JERUSALEM (Nov. 25)
The Likud coalition easily defeated a no-confidence motion by the opposition Labor Alignment in the Knesset yesterday. The 59-50 vote followed a fierce five-hour debate which centered on a two-part article in The New York Times a week ago by Max Frankel, editor of the Times’ editorial page.
Frankel wrote that opposition leaders in Israel, whom he did not identify, were asking the Reagan Administration to reduce U.S. aid to Israel as the only means of toppling Premier Menachem Begin’s government which, according to Frankel’s account of the opposition’s view, was leading Israel to ultimate disaster.
Begin attended the debate, his first appearance in the Knesset since the death of his wife, Aliza, November 14. He did not speak as Labor and Likud MKs hurled the epithets “fascist” and “bolshevik” at each other along with charges of distortion and unpatriotic behavior.
The no-confidence motion was Labor’s response to charges of treason by some government spokesmen based on the Frankel article. But it exposed a rift in Labor ranks between party chairman Shimon Peres and his perennial rival, former Premier Yitzhak Rabin, over the wisdom of introducing the motion. Rabin maintained, in an evening television interview, that while there was cause to rebut Likud slanders, a newspaper article should not serve as the basis for a full-scale parliamentary debate.
Labor focussed its attack on Justice Minister Moshe Nissim who was the first to accuse them of unpatriotic behavior on the basis of the Frankel article. Opposition speakers charged that he spoke out without bothering to check the facts which they said was deplorable conduct on the part of a Justice Minister.
MKS HURL EPITHETS
Peres, along with Labor MKs Yossi Sarid and Mordechai Gur challenged Nissim to prove his charges by quoting any part of the Frankel article that impugned the Labor Alignment. “If the minister fails to prove it, the minister is a liar,” Sarid shouted.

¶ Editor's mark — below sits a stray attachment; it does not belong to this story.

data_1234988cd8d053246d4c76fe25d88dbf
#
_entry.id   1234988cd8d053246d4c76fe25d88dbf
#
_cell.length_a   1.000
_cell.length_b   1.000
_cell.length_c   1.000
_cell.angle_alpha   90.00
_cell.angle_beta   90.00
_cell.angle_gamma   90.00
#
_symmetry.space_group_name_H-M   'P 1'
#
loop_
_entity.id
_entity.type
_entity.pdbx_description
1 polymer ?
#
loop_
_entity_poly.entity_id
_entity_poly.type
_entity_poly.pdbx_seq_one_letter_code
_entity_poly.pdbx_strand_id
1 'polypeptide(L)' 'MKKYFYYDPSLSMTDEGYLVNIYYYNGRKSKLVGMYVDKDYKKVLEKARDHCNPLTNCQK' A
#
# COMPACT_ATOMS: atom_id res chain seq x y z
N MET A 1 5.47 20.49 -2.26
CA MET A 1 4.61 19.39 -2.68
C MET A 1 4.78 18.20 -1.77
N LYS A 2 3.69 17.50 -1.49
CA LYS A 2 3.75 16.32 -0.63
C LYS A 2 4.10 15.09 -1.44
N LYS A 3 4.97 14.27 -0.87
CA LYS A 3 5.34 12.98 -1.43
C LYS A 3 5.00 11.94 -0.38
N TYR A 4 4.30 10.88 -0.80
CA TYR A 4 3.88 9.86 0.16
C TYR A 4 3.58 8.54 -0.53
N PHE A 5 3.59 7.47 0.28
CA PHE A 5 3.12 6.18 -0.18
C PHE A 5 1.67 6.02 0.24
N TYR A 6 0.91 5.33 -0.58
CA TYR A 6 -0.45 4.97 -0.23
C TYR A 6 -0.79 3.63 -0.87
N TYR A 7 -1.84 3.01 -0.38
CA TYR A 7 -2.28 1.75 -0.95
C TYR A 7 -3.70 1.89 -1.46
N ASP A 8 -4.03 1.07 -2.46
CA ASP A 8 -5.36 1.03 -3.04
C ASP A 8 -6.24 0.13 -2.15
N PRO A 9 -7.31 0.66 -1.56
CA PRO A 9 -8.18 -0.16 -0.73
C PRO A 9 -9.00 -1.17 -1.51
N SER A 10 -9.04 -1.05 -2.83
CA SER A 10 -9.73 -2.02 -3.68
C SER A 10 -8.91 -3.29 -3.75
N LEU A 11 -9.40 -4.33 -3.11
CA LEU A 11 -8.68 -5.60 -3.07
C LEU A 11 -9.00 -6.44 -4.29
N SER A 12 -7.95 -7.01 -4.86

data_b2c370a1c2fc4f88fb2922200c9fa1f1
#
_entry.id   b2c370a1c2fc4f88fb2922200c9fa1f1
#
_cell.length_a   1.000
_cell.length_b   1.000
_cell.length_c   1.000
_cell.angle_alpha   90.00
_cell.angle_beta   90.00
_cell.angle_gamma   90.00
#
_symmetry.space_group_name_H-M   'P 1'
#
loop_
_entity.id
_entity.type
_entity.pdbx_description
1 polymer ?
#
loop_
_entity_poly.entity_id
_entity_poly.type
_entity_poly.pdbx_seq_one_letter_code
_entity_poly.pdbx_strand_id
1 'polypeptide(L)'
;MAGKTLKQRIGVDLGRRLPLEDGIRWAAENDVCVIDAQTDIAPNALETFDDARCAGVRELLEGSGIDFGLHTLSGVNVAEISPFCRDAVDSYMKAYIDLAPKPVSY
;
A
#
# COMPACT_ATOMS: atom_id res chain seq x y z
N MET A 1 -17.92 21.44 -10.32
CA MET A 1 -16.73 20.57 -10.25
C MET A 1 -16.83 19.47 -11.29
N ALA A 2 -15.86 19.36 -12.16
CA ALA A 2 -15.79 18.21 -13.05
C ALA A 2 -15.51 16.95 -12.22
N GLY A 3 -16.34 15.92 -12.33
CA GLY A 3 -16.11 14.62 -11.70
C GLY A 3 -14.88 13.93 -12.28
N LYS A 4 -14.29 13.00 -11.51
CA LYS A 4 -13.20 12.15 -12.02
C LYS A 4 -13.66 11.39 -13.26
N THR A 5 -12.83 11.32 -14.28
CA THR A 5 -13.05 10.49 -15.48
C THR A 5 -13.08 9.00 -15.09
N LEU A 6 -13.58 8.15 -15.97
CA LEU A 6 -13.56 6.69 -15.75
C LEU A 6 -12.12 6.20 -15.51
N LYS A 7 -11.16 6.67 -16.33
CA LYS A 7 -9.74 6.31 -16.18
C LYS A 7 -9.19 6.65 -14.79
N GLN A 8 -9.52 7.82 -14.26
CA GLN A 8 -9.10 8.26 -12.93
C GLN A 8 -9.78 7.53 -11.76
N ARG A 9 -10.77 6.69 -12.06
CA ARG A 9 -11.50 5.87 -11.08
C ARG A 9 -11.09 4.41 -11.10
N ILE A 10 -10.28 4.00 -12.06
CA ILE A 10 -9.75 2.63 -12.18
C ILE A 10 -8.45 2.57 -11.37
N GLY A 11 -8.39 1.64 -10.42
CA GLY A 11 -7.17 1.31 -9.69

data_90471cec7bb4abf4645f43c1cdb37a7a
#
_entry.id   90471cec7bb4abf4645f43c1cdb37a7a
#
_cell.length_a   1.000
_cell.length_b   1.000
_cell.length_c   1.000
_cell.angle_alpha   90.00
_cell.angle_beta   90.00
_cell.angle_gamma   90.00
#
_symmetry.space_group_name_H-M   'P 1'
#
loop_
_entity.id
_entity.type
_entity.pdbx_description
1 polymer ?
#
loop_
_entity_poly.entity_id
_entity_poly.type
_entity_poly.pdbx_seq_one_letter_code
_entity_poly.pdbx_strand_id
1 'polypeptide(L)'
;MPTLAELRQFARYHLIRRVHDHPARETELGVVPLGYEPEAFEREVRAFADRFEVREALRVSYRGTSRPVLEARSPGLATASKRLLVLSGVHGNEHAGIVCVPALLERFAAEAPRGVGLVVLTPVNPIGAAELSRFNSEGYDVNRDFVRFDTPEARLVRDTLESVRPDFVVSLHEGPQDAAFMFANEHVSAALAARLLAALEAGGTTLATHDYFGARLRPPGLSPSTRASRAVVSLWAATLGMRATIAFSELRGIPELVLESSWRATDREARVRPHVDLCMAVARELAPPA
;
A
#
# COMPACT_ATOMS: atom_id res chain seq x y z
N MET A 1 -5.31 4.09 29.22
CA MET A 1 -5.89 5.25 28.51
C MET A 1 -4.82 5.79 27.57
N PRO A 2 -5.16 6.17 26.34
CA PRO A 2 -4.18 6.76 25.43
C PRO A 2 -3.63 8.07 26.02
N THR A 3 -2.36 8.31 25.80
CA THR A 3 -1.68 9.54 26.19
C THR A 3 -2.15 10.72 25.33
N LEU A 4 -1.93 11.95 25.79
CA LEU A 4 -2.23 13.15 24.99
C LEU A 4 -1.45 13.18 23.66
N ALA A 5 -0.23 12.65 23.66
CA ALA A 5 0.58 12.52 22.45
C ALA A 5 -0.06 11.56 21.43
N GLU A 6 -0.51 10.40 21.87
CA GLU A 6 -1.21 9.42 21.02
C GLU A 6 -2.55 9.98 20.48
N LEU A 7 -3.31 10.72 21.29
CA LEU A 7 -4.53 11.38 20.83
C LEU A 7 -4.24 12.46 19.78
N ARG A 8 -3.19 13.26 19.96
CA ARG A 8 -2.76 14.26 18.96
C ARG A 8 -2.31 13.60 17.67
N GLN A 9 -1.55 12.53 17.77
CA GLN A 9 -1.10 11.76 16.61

Likud MK Ehud Olmert said he telephoned Frankel after the article appeared to ask him if during his recent visit to Israel, Labor Party leaders had actually told him they favored a cut in American aid. According to Olmert, Frankel replied, “Can you imagine that otherwise I would have written the article?” During the heated exchange, Mopam MK Victor Shemtov called Likud MK Ronni Milo a “fascist” to which Milo shouted back, “you are a bolshevik.”
To many observers here, however, the debate was less important than the apparent revival of the leadership struggle within the Labor Party. The dispute over whether or not it was wise to introduce a no-confidence motion was seen as a pretext by the Rabin faction to challenge Peres’ leadership even before the possibility arises of early elections. Labor apparently believes the Likud government may be seriously damaged by the findings of the commission of inquiry into the west Beirut massacres. (See separate story, P. 1.)